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Seriously: Much of France closes in August for their summer holidays .For historic reasons they all go on holibob at once, loads closes down. Even in Paris (not the big stuff like the louvre but lots of shops, restaurants etc).

You would soon be familiar with the sign "Frermee pour la vacance".

Check the dates otherwise you could have a less than perfect time in France, especially outside Paris.

There's no English equivelent (at least not in the south).
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Old May 3rd, 2010, 06:52 AM
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That's rubbish, CW. It was true a couple of decades ago, but it's gone the way of the tw0-hour lunch. In Paris, unless you have your heart set on dining at very specific places, you'd hardly even notice it was August.

And in the countryside, hardly anything closes down. The Périgord, where my house is, is a madhouse in August. Where do you think all those vacationing French people go? To other places in France (the vast majority of them vacation in their own country).

Sounds to me like it's been a very long time since you've been to France in August.
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Old May 3rd, 2010, 06:58 AM
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This is the first time that I have used this type of format in researching a trip.....most helpful....and interesting!!
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Old May 3rd, 2010, 07:00 AM
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So, to summarize....to get a decent "taste" of either England or France, I would need the full 10 to 14 days in one country to allow time to visit the countryside along with the notable cities. My wife wants to go to France....
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Old May 3rd, 2010, 07:01 AM
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So, what should we do in 10 to 14 days in France to gain a good taste of the country and its culture?
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Old May 3rd, 2010, 07:29 AM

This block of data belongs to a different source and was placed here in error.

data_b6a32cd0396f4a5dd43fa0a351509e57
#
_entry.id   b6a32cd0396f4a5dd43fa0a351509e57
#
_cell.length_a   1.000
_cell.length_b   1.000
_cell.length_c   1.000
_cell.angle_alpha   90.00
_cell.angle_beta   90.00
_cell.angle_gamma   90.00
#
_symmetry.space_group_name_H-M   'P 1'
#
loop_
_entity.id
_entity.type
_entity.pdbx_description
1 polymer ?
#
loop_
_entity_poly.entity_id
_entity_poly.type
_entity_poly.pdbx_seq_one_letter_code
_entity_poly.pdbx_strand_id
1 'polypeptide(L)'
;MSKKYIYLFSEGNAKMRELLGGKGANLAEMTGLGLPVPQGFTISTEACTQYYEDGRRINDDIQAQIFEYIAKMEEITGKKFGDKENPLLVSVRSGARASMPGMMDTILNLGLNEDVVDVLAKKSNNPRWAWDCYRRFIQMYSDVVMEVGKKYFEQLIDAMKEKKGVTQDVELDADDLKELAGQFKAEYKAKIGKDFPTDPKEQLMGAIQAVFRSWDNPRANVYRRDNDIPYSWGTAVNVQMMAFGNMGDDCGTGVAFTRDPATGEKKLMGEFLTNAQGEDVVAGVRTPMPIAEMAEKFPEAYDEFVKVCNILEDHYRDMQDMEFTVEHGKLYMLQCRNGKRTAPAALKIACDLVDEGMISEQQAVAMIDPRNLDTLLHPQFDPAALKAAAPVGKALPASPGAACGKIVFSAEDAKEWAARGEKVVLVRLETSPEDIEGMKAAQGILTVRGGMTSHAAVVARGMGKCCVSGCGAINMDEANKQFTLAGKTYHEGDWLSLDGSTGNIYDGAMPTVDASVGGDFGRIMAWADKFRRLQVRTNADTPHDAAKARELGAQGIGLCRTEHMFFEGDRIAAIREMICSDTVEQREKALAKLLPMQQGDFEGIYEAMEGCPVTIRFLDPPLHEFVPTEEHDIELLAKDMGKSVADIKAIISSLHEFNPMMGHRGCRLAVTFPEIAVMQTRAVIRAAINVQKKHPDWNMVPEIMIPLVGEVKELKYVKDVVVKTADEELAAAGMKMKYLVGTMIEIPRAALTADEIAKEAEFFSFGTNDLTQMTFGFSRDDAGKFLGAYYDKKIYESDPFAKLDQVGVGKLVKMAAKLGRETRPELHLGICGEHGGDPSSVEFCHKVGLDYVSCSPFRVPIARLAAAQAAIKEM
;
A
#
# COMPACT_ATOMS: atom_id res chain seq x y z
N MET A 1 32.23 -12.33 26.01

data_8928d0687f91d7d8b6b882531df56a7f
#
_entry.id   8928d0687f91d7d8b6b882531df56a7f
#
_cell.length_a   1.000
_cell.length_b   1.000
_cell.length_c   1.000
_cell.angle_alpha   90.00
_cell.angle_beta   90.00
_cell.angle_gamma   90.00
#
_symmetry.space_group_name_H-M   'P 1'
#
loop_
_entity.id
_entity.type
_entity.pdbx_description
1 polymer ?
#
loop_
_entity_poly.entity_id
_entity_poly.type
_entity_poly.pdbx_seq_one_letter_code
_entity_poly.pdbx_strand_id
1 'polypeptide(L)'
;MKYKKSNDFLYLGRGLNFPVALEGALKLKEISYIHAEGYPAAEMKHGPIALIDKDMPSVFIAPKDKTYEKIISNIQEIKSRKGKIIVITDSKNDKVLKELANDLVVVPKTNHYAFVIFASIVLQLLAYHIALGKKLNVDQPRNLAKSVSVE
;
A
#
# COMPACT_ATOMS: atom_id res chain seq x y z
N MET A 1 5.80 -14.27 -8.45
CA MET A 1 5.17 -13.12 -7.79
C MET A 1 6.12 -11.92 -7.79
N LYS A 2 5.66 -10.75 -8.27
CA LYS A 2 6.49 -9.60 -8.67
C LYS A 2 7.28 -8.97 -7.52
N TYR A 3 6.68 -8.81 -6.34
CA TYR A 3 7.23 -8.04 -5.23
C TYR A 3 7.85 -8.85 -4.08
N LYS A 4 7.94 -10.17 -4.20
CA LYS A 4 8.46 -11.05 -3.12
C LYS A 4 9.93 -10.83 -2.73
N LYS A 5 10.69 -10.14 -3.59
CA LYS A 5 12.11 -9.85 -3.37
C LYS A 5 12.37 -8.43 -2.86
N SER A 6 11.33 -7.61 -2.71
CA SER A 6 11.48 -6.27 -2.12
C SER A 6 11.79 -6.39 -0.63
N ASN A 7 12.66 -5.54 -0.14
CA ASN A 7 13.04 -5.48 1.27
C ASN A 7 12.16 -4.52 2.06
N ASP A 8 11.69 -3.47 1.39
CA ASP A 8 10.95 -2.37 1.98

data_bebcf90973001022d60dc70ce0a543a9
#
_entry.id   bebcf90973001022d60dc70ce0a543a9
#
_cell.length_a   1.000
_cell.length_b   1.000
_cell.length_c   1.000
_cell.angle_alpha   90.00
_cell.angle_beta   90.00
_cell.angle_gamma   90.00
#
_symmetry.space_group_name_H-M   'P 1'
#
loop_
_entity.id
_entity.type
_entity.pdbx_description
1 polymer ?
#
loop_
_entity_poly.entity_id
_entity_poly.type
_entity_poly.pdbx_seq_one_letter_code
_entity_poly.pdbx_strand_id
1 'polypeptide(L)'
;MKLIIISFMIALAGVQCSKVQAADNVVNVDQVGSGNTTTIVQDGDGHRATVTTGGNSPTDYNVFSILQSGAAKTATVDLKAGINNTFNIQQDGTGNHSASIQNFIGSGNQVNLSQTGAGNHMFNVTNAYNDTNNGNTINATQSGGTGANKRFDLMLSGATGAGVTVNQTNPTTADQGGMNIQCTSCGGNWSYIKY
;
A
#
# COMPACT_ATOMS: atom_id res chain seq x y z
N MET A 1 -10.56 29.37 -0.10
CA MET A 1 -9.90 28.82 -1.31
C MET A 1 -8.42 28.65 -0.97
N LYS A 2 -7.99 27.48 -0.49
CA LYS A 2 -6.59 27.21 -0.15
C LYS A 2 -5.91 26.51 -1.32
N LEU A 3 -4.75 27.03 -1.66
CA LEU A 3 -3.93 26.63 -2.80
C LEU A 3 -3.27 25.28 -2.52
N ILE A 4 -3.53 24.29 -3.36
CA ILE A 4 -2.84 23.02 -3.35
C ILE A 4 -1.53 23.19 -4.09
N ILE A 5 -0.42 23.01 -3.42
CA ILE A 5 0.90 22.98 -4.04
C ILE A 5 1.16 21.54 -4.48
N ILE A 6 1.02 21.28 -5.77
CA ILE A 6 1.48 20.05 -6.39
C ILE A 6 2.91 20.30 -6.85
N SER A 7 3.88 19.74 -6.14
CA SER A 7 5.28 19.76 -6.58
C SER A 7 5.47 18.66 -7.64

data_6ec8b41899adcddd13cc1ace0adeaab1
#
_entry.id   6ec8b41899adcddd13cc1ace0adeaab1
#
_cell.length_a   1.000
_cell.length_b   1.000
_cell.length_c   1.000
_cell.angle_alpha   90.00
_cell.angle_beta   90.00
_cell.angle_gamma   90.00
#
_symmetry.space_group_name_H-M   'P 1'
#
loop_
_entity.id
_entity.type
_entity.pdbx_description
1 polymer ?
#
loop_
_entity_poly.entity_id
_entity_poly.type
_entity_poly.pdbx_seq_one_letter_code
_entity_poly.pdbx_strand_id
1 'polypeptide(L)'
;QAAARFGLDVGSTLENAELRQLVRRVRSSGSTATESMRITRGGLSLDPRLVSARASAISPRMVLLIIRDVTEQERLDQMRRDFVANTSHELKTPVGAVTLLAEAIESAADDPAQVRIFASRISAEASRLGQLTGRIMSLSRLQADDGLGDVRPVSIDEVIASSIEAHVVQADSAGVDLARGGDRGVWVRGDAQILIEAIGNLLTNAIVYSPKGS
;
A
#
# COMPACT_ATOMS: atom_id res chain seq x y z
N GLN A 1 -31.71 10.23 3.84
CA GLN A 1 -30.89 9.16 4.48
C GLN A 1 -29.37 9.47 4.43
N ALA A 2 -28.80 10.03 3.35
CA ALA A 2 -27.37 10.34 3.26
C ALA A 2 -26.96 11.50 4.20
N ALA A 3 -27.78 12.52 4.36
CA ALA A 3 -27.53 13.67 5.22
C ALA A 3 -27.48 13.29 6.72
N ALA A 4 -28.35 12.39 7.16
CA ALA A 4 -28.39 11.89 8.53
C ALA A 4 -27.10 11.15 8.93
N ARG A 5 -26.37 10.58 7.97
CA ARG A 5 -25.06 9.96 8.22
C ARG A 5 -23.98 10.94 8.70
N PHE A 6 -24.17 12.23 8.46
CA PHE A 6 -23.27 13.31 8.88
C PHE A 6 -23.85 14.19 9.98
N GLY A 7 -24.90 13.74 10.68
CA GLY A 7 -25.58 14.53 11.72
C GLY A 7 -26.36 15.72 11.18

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I would rent an apartment in Paris for half of your stay and pick one region that interests you for the other half - Normandy, Brittany, Alsace, Provence, Burgundy, the Dordogne, whatever is most appealing to you. Take the train from Paris to wherever you choose, rent a car, and poke around. People here will give you specific tips once you've decided where you want to go.
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Old May 3rd, 2010, 09:22 AM
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This was extremely helpful....thank you everyone.....
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Old May 3rd, 2010, 09:37 AM
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If you really have 14 days, I would recommend:

- 3 days for London
- 3 days for central England (e.g. Oxford, Cotswolds, Bath)
- 3 days for Paris
- 5 days for Provence (makes the best contrast to England)

Book an open-jaw flight, e.g. into London and out of Nice or out of Paris.

If you have just 10 days, you have to skip two of those four destinations.
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Old May 3rd, 2010, 09:47 AM
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Or if you really want to do another country, not specifically England, then fly into Amsterdam, spend three day there, then train to Paris, maybe stop off for a night in Bruges on the way, 3-4 days in Paris and the rest (if you have 14 days) in Provence or Dordogne, or the Alps, or the Pyrenees (then you can whip over to Spain too ).
If you have 10 days then stick to Paris, and maybe a quick trip to Normandy?